Plant Breeding Institute

Mutant screening in rapeseed: New genetic variation for low sinapine content



The use of proteins from rapeseed meal after the oil extraction of the seeds is limited due to the presence of antinutritive substances (phenolics, sinapine) which do not allow an adequate commercialisation. Sinapine is the major compound of all phenolics in B. napus seeds. It contributes to the bitter taste and astringency of rapeseed products. As it forms complexes with proteins, rapeseed protein extracted from the meal is of poor quality and very limited use. Our aim is to reduce the sinapine content in the seeds and thus increase the protein quality.


We are trying to identify mutations in key genes of the phenylpropanoid pathway to prevent sinapine accumulation in seeds of B. napus. The major candidates of our approach were two genes involved in the last steps of the sinapine biosynthesis in rapeseed: BnREF1 and BnSGT coding for a sinapaldehyde/coniferylaldehyde dehydrogenase and an UDP-glucose:sinapate glucosyltransferase.

Chemical mutagenesis has been carried out by seed treatment with EMS (ethylmethanesulfonate) leading to point mutations. If these mutations show beneficial trait expression in crop species, they can be directly integrated in traditional breeding programs without involvement of transgenic methods.


Two EMS treated mutant M2 populations were created, one derived from a yellow seeded spring rapeseed line and another from a winter rapeseed cultivar. In preliminary experiments an EMS concentration of 1% was found suitable as monitored by survival rate and phenotypic variation.

Regions of the target gene sequences were subjected to the development of specific primers. Suitable fragments for TILLING were detected in BnaA.SGT.a and BnaC.SGT.a, two of four gene loci present in rapeseed and for the 9 exon regions of BnaA.REF1.a and BnaC.REF1.a. After screening of both EMS M2 populations, 135 missense and 13 nonsense mutations have been detected in the BnSGT genes, 162 missense, 3 nonsense, 8 splice site mutations in the BnREF1 genes. Measurements of sinapoylesters in seeds of the mutant M3-4 generation only showed minor, non-significant decreases as expected for the down-regulation of only one gene locus out of two. After combination of single nonsense mutations in both loci by crossing significant reductions in sinapine contents between 47 and 71 % were found, as well as reductions of the respective enzyme activities.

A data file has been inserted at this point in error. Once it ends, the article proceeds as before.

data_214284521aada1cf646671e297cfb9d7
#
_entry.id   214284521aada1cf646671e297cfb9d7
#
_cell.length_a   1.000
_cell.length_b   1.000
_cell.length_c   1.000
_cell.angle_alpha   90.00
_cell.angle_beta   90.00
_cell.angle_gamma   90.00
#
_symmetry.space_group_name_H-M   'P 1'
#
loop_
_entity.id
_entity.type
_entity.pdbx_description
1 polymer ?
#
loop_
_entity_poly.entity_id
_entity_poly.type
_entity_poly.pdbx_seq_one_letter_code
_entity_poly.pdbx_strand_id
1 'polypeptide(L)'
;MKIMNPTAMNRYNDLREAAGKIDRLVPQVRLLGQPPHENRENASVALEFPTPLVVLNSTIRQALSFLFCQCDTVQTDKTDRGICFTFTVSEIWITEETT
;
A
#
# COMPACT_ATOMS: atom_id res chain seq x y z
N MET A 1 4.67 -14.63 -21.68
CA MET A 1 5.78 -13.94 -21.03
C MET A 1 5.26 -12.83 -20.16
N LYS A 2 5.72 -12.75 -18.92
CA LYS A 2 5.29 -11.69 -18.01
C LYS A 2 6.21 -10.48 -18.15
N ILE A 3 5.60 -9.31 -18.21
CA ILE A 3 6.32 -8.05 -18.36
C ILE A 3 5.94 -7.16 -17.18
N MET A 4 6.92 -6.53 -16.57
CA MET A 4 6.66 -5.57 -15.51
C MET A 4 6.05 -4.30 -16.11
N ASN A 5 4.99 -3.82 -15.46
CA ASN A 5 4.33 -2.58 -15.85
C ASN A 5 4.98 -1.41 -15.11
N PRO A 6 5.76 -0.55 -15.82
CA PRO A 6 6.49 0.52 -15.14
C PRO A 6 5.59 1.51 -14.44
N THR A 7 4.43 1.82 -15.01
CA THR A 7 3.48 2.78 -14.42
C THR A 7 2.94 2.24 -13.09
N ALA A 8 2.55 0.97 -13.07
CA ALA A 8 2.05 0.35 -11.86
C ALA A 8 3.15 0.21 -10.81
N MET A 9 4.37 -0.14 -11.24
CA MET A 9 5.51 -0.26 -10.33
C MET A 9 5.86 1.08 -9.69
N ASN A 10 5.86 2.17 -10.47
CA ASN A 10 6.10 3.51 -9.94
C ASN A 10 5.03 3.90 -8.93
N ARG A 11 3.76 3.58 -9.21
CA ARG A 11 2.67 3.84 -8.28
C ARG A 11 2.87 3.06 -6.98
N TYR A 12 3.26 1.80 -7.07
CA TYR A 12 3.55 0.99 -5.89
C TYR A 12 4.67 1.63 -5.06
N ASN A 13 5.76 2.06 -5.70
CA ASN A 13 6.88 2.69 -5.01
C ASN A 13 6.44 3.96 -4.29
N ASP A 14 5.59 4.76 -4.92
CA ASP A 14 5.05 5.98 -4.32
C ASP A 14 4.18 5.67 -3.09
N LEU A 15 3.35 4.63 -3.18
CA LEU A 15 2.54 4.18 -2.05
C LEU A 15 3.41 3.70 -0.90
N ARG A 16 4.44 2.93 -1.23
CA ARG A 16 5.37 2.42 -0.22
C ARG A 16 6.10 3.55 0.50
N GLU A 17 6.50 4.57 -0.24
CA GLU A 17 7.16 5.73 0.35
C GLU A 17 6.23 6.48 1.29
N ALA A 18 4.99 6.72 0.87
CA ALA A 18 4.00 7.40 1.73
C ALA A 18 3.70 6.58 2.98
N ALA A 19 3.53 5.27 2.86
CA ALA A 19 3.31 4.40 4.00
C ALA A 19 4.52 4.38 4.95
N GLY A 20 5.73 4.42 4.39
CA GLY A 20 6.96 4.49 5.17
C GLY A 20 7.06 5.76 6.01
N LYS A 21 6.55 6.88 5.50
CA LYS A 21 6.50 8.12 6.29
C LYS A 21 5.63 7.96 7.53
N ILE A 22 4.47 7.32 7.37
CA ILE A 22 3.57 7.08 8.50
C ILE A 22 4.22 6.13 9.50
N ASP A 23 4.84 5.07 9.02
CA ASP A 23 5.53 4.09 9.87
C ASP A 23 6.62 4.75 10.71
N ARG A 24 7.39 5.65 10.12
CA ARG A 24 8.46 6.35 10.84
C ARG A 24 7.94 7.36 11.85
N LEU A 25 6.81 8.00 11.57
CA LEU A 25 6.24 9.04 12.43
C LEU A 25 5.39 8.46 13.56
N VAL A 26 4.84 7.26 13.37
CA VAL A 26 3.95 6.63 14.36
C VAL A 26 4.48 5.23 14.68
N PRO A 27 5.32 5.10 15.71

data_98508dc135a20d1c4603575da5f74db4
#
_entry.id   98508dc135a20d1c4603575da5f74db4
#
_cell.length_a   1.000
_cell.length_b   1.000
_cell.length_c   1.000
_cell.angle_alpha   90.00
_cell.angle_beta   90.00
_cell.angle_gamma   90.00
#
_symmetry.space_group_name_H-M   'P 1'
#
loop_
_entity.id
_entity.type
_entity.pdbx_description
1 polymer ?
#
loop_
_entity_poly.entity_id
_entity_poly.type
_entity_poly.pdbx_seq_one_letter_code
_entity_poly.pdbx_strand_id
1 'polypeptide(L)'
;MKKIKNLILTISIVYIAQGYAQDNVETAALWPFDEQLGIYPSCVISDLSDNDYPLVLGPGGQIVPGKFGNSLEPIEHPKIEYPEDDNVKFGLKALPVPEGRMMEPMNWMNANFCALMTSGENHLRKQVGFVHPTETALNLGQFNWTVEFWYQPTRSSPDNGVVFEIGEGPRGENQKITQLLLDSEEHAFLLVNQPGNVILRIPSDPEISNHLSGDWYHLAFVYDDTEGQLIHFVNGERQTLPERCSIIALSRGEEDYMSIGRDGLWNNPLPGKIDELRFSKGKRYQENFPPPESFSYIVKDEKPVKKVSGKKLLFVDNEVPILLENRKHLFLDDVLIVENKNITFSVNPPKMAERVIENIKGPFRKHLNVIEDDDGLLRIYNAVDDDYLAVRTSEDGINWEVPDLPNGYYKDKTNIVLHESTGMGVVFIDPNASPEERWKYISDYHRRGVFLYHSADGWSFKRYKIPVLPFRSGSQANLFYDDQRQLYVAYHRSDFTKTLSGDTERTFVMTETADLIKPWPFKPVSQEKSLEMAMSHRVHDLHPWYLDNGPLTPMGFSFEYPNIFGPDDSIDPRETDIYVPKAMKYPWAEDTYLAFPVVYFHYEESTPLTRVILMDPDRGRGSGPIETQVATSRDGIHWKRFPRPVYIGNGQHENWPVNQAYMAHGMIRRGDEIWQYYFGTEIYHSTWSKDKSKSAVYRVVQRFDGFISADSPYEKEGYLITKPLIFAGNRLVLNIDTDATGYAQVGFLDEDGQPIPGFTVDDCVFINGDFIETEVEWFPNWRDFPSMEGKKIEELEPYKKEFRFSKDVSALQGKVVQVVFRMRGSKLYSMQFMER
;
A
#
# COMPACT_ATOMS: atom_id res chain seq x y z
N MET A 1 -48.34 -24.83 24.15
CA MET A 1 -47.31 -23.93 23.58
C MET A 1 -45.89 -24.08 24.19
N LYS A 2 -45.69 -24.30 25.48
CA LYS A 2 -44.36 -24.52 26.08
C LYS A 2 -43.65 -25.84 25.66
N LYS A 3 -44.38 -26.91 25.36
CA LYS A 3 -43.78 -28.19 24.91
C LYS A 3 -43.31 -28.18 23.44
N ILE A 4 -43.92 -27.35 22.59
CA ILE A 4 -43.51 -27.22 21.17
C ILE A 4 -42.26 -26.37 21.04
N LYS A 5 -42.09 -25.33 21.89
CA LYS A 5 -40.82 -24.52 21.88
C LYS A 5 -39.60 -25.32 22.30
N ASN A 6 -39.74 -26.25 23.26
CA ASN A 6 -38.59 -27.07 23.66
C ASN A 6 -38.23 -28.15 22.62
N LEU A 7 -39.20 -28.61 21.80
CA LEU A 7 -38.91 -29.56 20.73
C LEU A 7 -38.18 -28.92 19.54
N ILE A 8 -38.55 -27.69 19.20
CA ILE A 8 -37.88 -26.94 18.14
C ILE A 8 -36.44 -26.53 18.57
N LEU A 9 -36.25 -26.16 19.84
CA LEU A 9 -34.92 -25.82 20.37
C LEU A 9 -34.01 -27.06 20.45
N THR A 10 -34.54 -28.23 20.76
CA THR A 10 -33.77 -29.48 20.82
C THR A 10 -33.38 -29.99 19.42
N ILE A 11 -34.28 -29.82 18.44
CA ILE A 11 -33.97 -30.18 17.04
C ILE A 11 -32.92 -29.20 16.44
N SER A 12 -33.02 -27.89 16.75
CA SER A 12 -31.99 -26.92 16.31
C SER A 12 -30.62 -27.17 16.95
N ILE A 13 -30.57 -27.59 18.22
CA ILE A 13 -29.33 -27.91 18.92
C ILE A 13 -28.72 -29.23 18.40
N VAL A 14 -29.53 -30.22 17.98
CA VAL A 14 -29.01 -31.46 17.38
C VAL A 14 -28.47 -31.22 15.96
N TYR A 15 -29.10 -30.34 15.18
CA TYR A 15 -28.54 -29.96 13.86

Project team


Dr. H.-J. Harloff

Prof. Dr. Christian Jung

Scientific Partners

Zentrum für Molekulare Biowissenschaften (ZBM), University Kiel

Institut für Klinische Molekularbiologie (IKMB), University Kiel

Botanisches Institut, University Kiel

Commercial Partners

Norddeutsche Pflanzenzucht Hans-Georg Lembke KG


H.-J. Harloff, S. Lemcke, J. Mittasch, A. Frolov, J. Wu, F. Dreyer, G. Leckband, C. Jung (2012): A mutation screening platform for rapeseed (Brassica napus L.) and the detection of sinapine biosynthesis mutants. Theoretical and Applied Genetics 124, 957-969

N. Emrani, H.-J. Harloff, O. Gudi, F. Kopisch-Obuch, C. Jung (2015): Reduction in sinapine content in rapeseed (Brassica napus L.) by induced mutations in sinapine biosynthesis genes, Molecular Breeding, 35 (2015) 1-11

Financial Support (past three years)

The project was funded by BMBF.


Updated: 10.07.2020 

Responsible for this webpage: Dr. H.-J. Harloff